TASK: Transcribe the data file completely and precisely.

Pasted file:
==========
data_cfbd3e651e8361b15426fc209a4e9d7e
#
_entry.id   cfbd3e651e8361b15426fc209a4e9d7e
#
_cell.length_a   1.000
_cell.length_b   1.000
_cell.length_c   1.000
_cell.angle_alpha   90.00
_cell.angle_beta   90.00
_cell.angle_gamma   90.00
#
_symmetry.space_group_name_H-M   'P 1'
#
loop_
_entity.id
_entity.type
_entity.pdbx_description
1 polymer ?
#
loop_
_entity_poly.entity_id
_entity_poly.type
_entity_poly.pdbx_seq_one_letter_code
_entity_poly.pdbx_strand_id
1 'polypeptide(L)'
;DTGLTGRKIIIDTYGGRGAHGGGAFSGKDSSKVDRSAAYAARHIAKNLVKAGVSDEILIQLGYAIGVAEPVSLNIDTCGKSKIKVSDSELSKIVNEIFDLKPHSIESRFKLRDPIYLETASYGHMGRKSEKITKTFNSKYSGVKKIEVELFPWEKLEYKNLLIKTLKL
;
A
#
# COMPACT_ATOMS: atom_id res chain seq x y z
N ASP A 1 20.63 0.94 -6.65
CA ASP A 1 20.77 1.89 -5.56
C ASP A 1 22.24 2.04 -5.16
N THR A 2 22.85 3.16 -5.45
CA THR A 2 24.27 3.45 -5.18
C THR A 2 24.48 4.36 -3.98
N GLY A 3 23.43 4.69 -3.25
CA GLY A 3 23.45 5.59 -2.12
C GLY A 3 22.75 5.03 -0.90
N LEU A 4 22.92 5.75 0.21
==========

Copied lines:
data_cfbd3e651e8361b15426fc209a4e9d7e
#
_entry.id   cfbd3e651e8361b15426fc209a4e9d7e
#
_cell.length_a   1.000
_cell.length_b   1.000
_cell.length_c   1.000
_cell.angle_alpha   90.00
_cell.angle_beta   90.00
_cell.angle_gamma   90.00
#
_symmetry.space_group_name_H-M   'P 1'
#
loop_
_entity.id
_entity.type
_entity.pdbx_description
1 polymer ?
#
loop_
_entity_poly.entity_id
_entity_poly.type
_entity_poly.pdbx_seq_one_letter_code
_entity_poly.pdbx_strand_id
1 'polypeptide(L)'
;DTGLTGRKIIIDTYGGRGAHGGGAFSGKDSSKVDRSAAYAARHIAKNLVKAGVSDEILIQLGYAIGVAEPVSLNIDTCGKSKIKVSDSELSKIVNEIFDLKPHSIESRFKLRDPIYLETASYGHMGRKSEKITKTFNSKYSGVKKIEVELFPWEKLEYKNLLIKTLKL
;
A
#
# COMPACT_ATOMS: atom_id res chain seq x y z
N ASP A 1 20.63 0.94 -6.65
CA ASP A 1 20.77 1.89 -5.56
C ASP A 1 22.24 2.04 -5.16
N THR A 2 22.85 3.16 -5.45
CA THR A 2 24.27 3.45 -5.18
C THR A 2 24.48 4.36 -3.98
N GLY A 3 23.43 4.69 -3.25
CA GLY A 3 23.45 5.59 -2.12
C GLY A 3 22.75 5.03 -0.90
N LEU A 4 22.92 5.75 0.21